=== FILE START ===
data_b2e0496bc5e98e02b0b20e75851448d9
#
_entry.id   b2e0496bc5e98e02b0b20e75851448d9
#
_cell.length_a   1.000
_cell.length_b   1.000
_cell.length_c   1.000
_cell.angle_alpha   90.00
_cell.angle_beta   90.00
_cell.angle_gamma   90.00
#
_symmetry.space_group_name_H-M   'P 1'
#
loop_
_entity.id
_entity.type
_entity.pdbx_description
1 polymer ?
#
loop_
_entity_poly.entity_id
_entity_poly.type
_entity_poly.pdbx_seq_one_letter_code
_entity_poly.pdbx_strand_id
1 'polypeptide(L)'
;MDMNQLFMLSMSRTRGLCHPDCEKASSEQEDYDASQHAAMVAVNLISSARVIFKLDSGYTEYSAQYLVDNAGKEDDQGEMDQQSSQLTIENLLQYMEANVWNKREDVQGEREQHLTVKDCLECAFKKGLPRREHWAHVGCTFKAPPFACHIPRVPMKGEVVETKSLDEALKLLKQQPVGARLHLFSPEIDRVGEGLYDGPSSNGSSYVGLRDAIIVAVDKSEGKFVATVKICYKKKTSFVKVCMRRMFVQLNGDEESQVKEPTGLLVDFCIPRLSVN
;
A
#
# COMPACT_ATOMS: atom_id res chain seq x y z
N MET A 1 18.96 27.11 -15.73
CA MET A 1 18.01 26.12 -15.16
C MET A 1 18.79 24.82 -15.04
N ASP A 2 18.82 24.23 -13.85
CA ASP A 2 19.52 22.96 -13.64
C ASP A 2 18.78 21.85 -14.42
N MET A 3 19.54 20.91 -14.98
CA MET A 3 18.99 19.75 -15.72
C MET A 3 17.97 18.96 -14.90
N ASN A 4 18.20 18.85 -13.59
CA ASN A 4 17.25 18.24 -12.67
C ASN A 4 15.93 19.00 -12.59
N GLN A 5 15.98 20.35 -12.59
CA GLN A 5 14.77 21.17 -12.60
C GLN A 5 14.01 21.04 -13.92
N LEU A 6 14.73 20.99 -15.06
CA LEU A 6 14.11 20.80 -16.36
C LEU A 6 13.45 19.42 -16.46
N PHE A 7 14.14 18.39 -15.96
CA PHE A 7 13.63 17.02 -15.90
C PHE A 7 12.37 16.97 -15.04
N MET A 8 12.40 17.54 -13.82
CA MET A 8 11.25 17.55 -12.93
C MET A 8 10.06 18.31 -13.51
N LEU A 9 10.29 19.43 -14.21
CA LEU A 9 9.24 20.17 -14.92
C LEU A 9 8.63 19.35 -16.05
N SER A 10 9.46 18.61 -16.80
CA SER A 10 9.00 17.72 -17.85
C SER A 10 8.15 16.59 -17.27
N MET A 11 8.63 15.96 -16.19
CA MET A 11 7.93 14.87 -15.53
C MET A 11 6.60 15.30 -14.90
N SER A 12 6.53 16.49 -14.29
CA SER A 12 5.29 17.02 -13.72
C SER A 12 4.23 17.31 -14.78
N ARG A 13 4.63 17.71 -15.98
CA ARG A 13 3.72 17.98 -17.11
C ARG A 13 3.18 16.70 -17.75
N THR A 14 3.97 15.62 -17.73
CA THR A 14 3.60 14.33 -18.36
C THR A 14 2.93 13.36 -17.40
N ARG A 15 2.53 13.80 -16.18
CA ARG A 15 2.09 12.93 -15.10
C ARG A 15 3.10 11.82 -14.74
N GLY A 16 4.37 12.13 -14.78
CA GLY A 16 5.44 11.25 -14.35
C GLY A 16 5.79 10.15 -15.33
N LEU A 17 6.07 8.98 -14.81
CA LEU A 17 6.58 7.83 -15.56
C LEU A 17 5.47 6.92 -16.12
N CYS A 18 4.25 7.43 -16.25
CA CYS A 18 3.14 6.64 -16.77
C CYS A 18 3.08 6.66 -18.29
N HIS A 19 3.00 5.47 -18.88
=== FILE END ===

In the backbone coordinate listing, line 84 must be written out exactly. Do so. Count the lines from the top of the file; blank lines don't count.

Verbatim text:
C CYS A 18 3.08 6.66 -18.29